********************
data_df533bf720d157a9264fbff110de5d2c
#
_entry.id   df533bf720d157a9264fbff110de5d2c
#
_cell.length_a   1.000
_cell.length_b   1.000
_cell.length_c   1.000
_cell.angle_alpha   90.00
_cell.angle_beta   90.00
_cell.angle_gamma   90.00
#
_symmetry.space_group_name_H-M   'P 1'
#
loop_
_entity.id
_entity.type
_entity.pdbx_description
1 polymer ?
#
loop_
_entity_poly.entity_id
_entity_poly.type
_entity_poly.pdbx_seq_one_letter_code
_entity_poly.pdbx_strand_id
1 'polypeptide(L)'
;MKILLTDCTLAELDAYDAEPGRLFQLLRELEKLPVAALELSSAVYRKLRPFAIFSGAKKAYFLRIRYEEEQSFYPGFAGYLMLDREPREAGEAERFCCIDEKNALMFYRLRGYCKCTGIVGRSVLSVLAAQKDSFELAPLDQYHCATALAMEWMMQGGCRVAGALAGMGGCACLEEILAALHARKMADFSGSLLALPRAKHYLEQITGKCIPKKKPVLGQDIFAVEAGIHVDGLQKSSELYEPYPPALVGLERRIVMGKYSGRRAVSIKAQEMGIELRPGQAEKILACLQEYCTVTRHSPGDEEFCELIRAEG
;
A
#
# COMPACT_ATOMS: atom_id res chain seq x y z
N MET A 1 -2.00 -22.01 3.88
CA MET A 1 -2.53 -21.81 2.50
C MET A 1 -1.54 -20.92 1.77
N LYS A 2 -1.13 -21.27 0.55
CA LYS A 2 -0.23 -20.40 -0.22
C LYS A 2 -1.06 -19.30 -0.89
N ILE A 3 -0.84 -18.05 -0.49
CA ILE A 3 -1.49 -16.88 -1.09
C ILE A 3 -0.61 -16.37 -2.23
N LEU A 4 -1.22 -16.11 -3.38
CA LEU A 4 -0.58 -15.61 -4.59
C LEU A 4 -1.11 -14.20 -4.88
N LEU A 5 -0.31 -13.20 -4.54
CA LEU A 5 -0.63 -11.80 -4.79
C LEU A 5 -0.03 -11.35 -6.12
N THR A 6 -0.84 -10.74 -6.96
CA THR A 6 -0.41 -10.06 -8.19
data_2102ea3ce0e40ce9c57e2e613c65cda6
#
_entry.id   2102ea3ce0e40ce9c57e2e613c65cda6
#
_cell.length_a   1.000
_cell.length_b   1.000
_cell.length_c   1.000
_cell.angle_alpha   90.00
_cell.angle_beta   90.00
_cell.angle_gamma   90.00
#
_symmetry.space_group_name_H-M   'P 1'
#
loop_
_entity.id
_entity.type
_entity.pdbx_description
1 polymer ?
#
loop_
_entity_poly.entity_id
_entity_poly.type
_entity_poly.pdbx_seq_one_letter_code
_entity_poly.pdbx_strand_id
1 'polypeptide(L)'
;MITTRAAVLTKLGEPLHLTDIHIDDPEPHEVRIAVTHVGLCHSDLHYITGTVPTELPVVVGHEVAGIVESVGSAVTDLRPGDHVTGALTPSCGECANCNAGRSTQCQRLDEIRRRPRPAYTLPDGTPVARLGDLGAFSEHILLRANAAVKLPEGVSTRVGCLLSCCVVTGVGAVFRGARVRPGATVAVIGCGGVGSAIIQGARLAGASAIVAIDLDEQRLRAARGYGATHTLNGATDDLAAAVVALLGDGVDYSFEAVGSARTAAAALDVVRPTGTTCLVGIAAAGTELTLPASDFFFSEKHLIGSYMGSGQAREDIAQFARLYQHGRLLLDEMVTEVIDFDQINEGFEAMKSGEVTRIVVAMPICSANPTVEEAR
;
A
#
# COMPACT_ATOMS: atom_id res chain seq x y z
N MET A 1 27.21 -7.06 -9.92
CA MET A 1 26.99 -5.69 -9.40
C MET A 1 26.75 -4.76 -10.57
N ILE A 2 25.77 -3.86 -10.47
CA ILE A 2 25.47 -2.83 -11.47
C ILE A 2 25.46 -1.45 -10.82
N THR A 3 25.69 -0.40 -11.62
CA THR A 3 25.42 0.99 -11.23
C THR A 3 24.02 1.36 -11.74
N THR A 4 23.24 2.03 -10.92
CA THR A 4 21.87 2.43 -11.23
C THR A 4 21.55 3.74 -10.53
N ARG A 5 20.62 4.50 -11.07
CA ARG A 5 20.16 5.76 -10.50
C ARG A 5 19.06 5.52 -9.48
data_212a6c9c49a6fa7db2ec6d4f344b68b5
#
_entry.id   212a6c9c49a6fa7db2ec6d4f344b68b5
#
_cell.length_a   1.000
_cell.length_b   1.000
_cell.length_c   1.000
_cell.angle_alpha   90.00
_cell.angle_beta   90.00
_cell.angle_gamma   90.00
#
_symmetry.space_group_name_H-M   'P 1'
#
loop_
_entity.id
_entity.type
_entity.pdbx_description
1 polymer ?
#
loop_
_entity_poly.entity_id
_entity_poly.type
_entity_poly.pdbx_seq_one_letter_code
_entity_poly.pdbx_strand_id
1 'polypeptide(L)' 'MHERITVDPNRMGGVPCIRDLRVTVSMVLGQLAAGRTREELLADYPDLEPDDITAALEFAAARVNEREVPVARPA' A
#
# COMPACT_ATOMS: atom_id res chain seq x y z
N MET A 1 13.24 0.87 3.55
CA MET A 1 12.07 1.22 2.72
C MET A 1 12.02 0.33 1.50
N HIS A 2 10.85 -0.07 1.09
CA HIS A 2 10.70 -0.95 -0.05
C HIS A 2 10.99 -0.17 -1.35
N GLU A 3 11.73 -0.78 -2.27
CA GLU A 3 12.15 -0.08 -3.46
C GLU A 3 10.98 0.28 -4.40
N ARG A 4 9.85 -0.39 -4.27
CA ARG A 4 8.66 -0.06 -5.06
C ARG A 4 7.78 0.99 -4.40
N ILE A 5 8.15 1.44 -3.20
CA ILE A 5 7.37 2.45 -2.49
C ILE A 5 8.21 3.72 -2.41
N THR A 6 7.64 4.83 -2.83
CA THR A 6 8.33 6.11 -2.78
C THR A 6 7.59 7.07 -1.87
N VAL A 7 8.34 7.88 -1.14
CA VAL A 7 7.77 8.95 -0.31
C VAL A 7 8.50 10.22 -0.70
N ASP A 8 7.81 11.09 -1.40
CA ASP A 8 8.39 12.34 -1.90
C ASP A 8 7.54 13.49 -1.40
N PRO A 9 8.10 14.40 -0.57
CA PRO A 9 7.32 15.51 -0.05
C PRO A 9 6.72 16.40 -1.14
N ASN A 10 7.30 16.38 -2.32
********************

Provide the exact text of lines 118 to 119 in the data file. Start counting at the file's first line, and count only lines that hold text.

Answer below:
#
# COMPACT_ATOMS: atom_id res chain seq x y z